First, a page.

Indeed, this is what we should do, but it is not a guaranteed promise that generations will follow the example set for them. Because (1) every generation that teaches the next is flawed and imperfect, and (2) every generation that follows must wrestle through and learn some things for themselves. It is how we grow.
These are the nations the Lord left in order to test Israel, since the Israelites had fought none of these in any of the wars with Canaan. This was to teach the future generations of the Israelites how to fight in battle, especially those who had not fought before. (Judges 3:1-2)
Each generation must learn to fight, not just in physical battle but in spiritual, relationship, and emotional battle. They need to learn how to fight well, not just with the end in mind but with valuing the process of learning and fighting. It’s not always about the declared winner but being able to claim honor and humility every step of the way.
Have you heard of a gap year? It’s a period, typically an academic year, taken by a student as a break between high school and college, vocational school, or military service. President Obama’s daughter’s gap year announcement has recently made the news. In her case, I think it’s a good idea. She already faces a year of changes ahead, as her dad leaves office and the entire family moves and readjusts. Plus, she’s lived the past (at least) eight years in the spotlight. Not that she won’t have a spotlight on her once her dad’s out of office, but perhaps it will be just a little less after someone else is Commander-in-Chief.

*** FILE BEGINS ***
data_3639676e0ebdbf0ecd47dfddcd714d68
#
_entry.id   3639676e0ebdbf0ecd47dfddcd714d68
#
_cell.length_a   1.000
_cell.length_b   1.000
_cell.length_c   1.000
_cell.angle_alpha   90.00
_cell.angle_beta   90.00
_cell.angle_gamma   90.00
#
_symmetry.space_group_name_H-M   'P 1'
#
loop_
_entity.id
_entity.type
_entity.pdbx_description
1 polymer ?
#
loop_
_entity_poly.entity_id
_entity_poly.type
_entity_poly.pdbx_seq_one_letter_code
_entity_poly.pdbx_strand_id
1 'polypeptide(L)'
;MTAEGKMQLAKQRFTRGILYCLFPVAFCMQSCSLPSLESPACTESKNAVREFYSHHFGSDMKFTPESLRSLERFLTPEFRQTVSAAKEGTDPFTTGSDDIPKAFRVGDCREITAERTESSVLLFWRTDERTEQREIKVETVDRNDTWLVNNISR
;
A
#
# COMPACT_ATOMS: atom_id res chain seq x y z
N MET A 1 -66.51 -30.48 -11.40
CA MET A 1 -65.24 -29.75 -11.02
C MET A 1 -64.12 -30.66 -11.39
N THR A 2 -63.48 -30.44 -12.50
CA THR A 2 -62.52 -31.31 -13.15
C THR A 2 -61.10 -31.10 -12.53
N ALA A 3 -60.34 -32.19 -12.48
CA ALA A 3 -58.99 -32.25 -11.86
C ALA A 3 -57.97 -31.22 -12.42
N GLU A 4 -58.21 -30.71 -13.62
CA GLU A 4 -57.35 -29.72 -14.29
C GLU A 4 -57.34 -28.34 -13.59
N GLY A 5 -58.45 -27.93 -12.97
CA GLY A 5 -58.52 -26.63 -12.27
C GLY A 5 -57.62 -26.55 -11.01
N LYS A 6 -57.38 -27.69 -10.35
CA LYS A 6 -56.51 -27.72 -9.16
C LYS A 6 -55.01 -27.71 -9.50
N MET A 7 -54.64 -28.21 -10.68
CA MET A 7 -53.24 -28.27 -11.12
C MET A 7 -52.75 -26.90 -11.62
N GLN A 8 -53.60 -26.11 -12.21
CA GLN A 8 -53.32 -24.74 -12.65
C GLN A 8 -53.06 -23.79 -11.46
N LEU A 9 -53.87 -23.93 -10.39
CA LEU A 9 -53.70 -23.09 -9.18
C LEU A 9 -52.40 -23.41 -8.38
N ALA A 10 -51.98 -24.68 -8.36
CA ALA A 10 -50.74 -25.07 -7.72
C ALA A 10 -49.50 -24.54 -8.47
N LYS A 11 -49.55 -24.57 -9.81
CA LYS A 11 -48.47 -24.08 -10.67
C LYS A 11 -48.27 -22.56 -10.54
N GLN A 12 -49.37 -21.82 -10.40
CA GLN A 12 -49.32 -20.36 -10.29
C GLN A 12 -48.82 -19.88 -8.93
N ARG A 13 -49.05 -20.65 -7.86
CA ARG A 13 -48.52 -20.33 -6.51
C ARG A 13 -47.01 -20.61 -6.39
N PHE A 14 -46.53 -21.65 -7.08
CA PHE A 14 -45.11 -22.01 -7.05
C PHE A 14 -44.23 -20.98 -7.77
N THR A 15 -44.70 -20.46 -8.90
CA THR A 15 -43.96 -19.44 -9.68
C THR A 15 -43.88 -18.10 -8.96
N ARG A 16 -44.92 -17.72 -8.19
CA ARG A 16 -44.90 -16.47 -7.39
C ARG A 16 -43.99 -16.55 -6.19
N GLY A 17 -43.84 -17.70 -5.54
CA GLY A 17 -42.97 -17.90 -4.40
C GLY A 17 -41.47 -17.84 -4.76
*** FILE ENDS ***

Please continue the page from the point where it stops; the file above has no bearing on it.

But for those of us who grew up in the “push forward and work hard and don’t stop or you’re a slacker” era, a gap year is hard to swallow. Are these kids lazy?
Maybe a few are, but I think that’s a dangerous assumption to make. To be honest, not everyone knows what they want to do beyond high school. Or they know they have a long road ahead and want some prep time before diving into adulthood. Looking back, we might be able to say high school was easy and should be counted as a “gap” before real life, but for those in the middle of it or pushing through to the end, it can be stressful and demanding. Maybe some people choosing a gap year are not being lazy but smart, practical, and discerning.
Let’s be honest. There are gaps in all of our lives. Some we need, and some we don’t. Some we see, and some we don’t. We often see gaps in others. There are gaps between goals and where we are, our goals and reality. But isn’t that normal? When we’re working toward something, doesn’t that assume we’re not quite there?
Christians are often accused of being hypocritical, and they blame others of the same thing. What if we actually invited others into the gap between our goals and reality instead of pointing to hypocrisy? What if we tried to see the wisdom, practicality, discernment, and humility in the gap instead of the fault?
Some things are hard and helpful. I’ve learned that a lot lately. We want to separate the two. If something is hard, we have an aversion to it. We don’t want to endure it. We’re rather avoid it. But we need it in order to grow, to refine us, to teach us who we are, and in most cases, who God is. Without it, we miss something.
If you try to help a butterfly out of its cocoon, trying to make it’s transition easier, it will not be able to fly. It needs the struggle to complete its transformation. The struggles prepares the butterfly for the next stage of life.
We can help each other through struggles, but we can’t completely take them away. We can be present, patient, and encouraging. We can help, but it’s not easy. It’s okay. The hard stuff is often work it when we approach it with humility and a willingness to learn and grow.